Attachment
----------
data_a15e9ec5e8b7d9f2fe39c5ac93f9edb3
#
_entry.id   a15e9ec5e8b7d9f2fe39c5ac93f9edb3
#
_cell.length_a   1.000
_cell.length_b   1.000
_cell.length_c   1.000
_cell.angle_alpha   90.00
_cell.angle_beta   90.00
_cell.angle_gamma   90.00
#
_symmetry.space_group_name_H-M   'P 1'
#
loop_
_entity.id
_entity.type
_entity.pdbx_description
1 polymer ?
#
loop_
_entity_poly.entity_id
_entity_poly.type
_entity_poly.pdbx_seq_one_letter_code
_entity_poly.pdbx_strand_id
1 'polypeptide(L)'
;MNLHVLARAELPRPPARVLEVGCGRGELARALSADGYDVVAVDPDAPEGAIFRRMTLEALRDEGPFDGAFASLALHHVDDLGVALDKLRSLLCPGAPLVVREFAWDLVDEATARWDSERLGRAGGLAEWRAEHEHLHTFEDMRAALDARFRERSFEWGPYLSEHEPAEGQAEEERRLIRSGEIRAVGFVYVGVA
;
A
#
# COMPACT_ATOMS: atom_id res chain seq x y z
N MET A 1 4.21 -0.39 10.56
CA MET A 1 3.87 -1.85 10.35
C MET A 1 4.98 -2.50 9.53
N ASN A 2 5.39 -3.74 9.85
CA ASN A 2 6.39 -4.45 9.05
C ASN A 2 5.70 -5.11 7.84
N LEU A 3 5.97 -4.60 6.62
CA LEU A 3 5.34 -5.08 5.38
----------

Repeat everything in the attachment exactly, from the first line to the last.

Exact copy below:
data_a15e9ec5e8b7d9f2fe39c5ac93f9edb3
#
_entry.id   a15e9ec5e8b7d9f2fe39c5ac93f9edb3
#
_cell.length_a   1.000
_cell.length_b   1.000
_cell.length_c   1.000
_cell.angle_alpha   90.00
_cell.angle_beta   90.00
_cell.angle_gamma   90.00
#
_symmetry.space_group_name_H-M   'P 1'
#
loop_
_entity.id
_entity.type
_entity.pdbx_description
1 polymer ?
#
loop_
_entity_poly.entity_id
_entity_poly.type
_entity_poly.pdbx_seq_one_letter_code
_entity_poly.pdbx_strand_id
1 'polypeptide(L)'
;MNLHVLARAELPRPPARVLEVGCGRGELARALSADGYDVVAVDPDAPEGAIFRRMTLEALRDEGPFDGAFASLALHHVDDLGVALDKLRSLLCPGAPLVVREFAWDLVDEATARWDSERLGRAGGLAEWRAEHEHLHTFEDMRAALDARFRERSFEWGPYLSEHEPAEGQAEEERRLIRSGEIRAVGFVYVGVA
;
A
#
# COMPACT_ATOMS: atom_id res chain seq x y z
N MET A 1 4.21 -0.39 10.56
CA MET A 1 3.87 -1.85 10.35
C MET A 1 4.98 -2.50 9.53
N ASN A 2 5.39 -3.74 9.85
CA ASN A 2 6.39 -4.45 9.05
C ASN A 2 5.70 -5.11 7.84
N LEU A 3 5.97 -4.60 6.62
CA LEU A 3 5.34 -5.08 5.38